Thursday 9 May 2013

Corporate teamwork on azaleas (Week 5, Thursday)

An unusual day, today: I joined in to assist a colleague who was leading the activities of a team of corporate volunteers on a teamwork day.

The azaleas are coming into flower and we forecast the Azalea Garden will major as an attraction for tourists at the weekend, so the volunteers were asked to help weed and edge the azaleas' beds.

While waiting for the 20 or so strong team to arrive on site, I had a walk round the circles of beds, each section containing one of 12 hybrid groups in chronological order of breeding, with highlights:
  • Ghent Hybrids, created by a Belgian baker in the 1820s from crosses between azaleas from eastern North America;  
  • Mollis Hybrids, from Rhododendron japonicum and other Asian species; 
  • Knap Hill Hybrids, designed to improve the Ghent Hybrids; 
  • Rustica Flore Pleno Hybrids, introduced in around 1890.
I took a few shots as well:
R. occidentale
R. 'Kosters Brilliant Red'
R. 'Hortulanus H. Witte'
R. 'Magnificum'
by the way, if you were wondering, azaleas all belong to the genus Rhododendron (they were originally considered different but have now been reclassified). The US National Arboretum defines them for the layperson as:
Taxonomically, Rhododendron is the correct genus name for all azaleas and rhododendrons. Azaleas generally have smaller flowers, bloom a bit earlier, and have much smaller leaves that may be deciduous or partly so. Rhododendrons usually have larger flowers, bloom later, and have large leaves that persist during the winter. 
When the volunteers arrived, my colleague introduced them to the task at hand and showed them how to use the tools, after which we both spent the day making sure everything went well, answering questions and helping out with the tasks and clearing.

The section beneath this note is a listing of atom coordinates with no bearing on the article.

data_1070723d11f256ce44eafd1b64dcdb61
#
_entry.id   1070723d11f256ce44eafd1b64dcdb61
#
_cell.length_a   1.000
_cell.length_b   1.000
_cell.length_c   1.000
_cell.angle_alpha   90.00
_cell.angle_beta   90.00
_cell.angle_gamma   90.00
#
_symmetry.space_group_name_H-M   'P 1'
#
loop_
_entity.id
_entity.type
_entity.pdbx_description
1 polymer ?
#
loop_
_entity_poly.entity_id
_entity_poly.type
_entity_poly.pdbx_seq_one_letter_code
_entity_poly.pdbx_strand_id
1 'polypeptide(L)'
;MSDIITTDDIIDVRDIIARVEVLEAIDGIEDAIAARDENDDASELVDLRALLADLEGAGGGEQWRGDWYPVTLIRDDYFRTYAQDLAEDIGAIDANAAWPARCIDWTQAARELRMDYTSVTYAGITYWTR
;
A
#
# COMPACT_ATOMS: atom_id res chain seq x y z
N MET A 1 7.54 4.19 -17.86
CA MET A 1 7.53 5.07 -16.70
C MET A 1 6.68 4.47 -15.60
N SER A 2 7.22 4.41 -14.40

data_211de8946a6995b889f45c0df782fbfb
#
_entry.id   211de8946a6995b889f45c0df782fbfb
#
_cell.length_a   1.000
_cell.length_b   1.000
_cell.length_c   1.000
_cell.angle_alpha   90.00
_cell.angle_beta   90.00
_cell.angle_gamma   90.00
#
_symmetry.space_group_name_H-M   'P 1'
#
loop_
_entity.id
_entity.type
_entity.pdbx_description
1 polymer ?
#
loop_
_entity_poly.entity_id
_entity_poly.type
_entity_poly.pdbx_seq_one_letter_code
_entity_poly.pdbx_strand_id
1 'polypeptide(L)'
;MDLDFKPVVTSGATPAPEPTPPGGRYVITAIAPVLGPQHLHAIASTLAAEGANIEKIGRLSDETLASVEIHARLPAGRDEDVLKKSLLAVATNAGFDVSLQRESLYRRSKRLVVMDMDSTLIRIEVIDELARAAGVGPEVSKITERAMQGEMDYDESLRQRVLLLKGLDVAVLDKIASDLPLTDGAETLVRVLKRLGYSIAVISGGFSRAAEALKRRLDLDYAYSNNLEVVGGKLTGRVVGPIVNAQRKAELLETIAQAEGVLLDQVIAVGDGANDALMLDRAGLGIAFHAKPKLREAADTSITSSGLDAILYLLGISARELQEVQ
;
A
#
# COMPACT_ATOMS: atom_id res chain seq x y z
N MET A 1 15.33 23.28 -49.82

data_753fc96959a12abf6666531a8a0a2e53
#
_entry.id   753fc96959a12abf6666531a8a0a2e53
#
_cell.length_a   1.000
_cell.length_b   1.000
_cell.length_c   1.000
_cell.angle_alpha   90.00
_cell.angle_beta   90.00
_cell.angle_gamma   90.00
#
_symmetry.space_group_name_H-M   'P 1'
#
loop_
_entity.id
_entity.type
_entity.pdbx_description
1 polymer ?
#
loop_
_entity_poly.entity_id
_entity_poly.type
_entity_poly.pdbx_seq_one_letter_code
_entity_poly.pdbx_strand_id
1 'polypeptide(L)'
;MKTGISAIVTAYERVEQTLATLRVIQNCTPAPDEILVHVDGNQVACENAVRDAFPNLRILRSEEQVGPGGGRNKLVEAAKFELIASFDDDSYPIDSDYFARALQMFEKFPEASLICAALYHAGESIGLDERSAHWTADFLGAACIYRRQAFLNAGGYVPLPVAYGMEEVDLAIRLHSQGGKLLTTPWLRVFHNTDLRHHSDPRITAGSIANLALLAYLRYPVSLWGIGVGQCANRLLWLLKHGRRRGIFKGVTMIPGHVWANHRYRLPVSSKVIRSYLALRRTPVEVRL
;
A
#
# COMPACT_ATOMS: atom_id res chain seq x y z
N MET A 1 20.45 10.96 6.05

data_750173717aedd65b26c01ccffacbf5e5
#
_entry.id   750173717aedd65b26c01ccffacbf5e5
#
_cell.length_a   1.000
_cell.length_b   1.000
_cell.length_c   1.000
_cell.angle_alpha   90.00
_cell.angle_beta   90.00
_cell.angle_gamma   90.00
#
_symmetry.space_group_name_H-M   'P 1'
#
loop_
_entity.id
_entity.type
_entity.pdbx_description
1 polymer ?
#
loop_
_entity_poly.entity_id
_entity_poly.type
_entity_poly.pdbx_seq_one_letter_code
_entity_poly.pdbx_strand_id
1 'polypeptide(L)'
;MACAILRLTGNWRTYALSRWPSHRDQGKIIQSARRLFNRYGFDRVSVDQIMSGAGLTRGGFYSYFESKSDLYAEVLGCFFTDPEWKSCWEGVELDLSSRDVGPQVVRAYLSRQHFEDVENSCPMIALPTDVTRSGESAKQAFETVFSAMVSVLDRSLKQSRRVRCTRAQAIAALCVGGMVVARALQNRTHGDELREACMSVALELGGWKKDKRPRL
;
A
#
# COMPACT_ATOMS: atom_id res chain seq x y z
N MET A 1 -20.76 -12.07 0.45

There was some real engagement, and the beds were trim and clean in good time, so we moved on and tidied up the surrounding tree circles. The weather kept, with the exception of a shower, which rather conveniently happened around lunchtime.

At the end of the day, I asked the volunteers what they got out of the day: they enjoyed being out in the open, doing something different from their usual workday, and in such a beautiful place as Kew (some of them had never been and were keen to take their families). They do similar volunteering a couple of times a year and for us they were a welcome help. One of the ladies I chatted to mentioned she would like to do some veg gardening, but she did not feel confident enough, so we discussed easy plants to grow for a start, and I really hope she is having a go at it, because it is so rewarding!

The result of the day's work, were very visible for the team to be proud of, and for the visitors to enjoy at the weekend.

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